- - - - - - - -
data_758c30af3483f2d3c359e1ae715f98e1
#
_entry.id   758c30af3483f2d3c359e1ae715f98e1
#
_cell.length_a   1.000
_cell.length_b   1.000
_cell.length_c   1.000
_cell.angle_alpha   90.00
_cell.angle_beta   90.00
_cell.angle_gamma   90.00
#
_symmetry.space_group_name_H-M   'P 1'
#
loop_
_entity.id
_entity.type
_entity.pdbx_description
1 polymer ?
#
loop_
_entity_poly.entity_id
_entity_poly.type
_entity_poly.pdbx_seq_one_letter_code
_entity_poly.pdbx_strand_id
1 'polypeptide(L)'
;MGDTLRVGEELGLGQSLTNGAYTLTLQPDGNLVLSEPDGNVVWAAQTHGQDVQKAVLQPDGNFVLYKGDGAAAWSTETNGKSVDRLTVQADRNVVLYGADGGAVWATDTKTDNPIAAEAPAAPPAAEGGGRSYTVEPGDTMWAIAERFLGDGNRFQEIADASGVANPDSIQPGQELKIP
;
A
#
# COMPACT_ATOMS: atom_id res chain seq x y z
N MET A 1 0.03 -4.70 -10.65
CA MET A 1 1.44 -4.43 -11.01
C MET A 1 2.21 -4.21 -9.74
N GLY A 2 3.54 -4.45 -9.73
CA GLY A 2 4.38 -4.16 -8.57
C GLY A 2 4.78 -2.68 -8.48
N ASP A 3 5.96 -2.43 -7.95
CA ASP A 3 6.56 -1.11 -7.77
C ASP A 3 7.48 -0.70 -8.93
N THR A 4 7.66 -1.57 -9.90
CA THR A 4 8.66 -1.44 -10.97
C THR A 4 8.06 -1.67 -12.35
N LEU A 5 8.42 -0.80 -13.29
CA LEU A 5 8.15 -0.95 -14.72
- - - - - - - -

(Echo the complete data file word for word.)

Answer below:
data_758c30af3483f2d3c359e1ae715f98e1
#
_entry.id   758c30af3483f2d3c359e1ae715f98e1
#
_cell.length_a   1.000
_cell.length_b   1.000
_cell.length_c   1.000
_cell.angle_alpha   90.00
_cell.angle_beta   90.00
_cell.angle_gamma   90.00
#
_symmetry.space_group_name_H-M   'P 1'
#
loop_
_entity.id
_entity.type
_entity.pdbx_description
1 polymer ?
#
loop_
_entity_poly.entity_id
_entity_poly.type
_entity_poly.pdbx_seq_one_letter_code
_entity_poly.pdbx_strand_id
1 'polypeptide(L)'
;MGDTLRVGEELGLGQSLTNGAYTLTLQPDGNLVLSEPDGNVVWAAQTHGQDVQKAVLQPDGNFVLYKGDGAAAWSTETNGKSVDRLTVQADRNVVLYGADGGAVWATDTKTDNPIAAEAPAAPPAAEGGGRSYTVEPGDTMWAIAERFLGDGNRFQEIADASGVANPDSIQPGQELKIP
;
A
#
# COMPACT_ATOMS: atom_id res chain seq x y z
N MET A 1 0.03 -4.70 -10.65
CA MET A 1 1.44 -4.43 -11.01
C MET A 1 2.21 -4.21 -9.74
N GLY A 2 3.54 -4.45 -9.73
CA GLY A 2 4.38 -4.16 -8.57
C GLY A 2 4.78 -2.68 -8.48
N ASP A 3 5.96 -2.43 -7.95
CA ASP A 3 6.56 -1.11 -7.77
C ASP A 3 7.48 -0.70 -8.93
N THR A 4 7.66 -1.57 -9.90
CA THR A 4 8.66 -1.44 -10.97
C THR A 4 8.06 -1.67 -12.35
N LEU A 5 8.42 -0.80 -13.29
CA LEU A 5 8.15 -0.95 -14.72